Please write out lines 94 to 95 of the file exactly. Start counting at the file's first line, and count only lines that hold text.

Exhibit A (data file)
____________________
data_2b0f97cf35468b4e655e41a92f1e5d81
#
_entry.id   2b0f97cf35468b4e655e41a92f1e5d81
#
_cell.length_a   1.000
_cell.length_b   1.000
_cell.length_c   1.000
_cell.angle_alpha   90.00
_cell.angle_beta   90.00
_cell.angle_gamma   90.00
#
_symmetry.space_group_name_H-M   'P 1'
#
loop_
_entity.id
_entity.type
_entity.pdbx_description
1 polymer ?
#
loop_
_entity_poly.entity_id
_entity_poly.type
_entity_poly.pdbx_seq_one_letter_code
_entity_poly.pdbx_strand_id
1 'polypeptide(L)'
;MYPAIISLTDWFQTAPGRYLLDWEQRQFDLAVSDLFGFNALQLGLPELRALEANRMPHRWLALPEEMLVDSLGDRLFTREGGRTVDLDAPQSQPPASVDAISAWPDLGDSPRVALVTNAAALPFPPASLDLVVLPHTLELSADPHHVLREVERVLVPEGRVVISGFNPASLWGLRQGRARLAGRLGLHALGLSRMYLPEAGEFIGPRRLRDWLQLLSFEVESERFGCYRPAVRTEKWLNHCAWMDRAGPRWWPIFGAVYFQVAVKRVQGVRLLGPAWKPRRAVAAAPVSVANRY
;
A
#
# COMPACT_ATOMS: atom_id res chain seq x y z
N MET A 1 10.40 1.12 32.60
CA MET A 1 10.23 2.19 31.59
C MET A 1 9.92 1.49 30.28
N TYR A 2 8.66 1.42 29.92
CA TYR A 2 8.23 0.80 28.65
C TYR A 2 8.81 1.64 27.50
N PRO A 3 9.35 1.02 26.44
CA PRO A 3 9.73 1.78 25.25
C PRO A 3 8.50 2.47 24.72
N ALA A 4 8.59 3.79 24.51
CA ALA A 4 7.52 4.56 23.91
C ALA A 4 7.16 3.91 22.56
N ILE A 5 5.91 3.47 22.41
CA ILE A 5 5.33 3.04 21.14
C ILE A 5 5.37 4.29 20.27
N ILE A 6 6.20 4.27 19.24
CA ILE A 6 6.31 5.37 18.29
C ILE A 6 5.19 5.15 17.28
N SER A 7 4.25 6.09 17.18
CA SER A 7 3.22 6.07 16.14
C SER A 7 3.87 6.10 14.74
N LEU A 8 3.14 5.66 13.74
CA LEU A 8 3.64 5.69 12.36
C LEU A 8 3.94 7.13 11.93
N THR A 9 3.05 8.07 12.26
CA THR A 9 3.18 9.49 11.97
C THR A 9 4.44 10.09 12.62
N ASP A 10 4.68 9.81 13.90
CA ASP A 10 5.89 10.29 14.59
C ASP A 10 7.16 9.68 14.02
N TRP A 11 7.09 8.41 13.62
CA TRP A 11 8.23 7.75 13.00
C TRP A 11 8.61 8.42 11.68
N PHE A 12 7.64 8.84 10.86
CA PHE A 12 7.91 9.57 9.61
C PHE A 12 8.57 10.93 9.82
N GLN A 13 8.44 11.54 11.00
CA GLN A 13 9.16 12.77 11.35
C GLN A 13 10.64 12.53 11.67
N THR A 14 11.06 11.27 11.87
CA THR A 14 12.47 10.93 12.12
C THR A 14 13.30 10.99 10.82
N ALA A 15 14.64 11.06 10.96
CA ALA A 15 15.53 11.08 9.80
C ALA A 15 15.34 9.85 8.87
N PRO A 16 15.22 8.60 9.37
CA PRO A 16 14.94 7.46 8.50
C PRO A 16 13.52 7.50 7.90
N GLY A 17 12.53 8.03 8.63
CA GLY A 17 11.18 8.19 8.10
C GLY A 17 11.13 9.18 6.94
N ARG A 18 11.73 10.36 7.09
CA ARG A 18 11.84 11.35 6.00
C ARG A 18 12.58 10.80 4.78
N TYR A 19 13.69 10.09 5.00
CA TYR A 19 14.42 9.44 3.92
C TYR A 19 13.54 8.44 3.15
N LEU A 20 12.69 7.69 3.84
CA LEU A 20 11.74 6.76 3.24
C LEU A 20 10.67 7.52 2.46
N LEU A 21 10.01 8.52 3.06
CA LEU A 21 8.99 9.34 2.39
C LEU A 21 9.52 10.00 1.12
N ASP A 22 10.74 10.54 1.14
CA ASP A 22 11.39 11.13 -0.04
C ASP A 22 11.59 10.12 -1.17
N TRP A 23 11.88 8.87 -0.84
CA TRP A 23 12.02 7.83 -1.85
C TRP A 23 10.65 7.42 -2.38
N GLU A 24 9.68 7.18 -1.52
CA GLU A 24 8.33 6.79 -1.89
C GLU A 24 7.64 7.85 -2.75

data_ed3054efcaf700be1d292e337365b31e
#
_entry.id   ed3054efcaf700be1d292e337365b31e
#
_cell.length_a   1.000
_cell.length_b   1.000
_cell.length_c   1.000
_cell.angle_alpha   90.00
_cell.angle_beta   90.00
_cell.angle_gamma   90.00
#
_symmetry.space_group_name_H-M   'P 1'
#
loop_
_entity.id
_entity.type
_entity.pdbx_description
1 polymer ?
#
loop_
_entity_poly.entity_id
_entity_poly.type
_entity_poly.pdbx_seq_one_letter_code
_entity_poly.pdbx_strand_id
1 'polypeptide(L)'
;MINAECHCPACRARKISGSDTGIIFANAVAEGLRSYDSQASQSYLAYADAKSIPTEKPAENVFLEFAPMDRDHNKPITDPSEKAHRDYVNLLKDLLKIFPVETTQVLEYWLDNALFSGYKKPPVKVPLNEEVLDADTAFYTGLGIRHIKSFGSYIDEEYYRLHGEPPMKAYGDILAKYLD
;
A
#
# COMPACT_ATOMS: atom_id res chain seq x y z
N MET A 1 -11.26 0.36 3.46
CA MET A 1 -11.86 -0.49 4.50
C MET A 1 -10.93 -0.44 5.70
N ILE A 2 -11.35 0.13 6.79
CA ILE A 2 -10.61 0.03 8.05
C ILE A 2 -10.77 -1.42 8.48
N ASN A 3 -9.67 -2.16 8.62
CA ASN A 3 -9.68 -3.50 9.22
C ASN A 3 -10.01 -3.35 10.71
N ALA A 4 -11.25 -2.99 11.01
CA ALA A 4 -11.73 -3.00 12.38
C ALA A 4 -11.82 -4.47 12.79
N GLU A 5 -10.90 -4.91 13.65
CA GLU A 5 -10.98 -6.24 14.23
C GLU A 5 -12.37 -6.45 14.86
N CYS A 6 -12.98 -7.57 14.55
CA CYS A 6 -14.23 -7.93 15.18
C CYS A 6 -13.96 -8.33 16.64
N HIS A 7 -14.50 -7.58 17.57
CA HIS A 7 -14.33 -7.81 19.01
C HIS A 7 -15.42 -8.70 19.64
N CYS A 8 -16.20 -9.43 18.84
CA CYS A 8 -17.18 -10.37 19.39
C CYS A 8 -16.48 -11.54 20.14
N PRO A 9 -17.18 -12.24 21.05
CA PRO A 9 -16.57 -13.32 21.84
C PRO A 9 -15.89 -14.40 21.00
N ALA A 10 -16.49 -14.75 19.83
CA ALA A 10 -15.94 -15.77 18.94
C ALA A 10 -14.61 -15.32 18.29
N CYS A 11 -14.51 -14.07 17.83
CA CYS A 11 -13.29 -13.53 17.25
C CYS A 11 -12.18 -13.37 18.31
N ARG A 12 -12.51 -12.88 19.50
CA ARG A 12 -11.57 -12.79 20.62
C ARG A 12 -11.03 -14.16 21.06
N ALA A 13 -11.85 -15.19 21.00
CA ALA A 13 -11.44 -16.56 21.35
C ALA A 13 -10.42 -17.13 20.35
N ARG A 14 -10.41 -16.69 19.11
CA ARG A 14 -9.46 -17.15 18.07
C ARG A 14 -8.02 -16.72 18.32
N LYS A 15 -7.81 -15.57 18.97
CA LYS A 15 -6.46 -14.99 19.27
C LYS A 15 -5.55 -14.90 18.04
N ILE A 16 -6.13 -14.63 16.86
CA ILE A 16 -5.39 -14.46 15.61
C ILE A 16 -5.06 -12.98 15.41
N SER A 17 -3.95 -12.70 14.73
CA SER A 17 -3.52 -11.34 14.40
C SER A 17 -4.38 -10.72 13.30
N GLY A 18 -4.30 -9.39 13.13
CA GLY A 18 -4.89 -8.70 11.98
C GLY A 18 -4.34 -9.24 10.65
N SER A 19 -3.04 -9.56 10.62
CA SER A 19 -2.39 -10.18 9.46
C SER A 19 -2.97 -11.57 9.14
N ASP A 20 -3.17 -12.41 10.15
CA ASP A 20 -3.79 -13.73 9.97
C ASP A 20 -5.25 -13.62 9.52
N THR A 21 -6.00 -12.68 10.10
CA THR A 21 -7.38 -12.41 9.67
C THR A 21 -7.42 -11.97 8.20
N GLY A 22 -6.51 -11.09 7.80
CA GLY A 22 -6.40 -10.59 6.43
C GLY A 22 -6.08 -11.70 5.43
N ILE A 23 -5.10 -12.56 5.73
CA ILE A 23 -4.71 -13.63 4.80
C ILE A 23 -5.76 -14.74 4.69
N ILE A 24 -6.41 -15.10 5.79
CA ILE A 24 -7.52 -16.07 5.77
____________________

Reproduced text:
N ASP A 22 10.74 10.54 1.14
CA ASP A 22 11.39 11.13 -0.04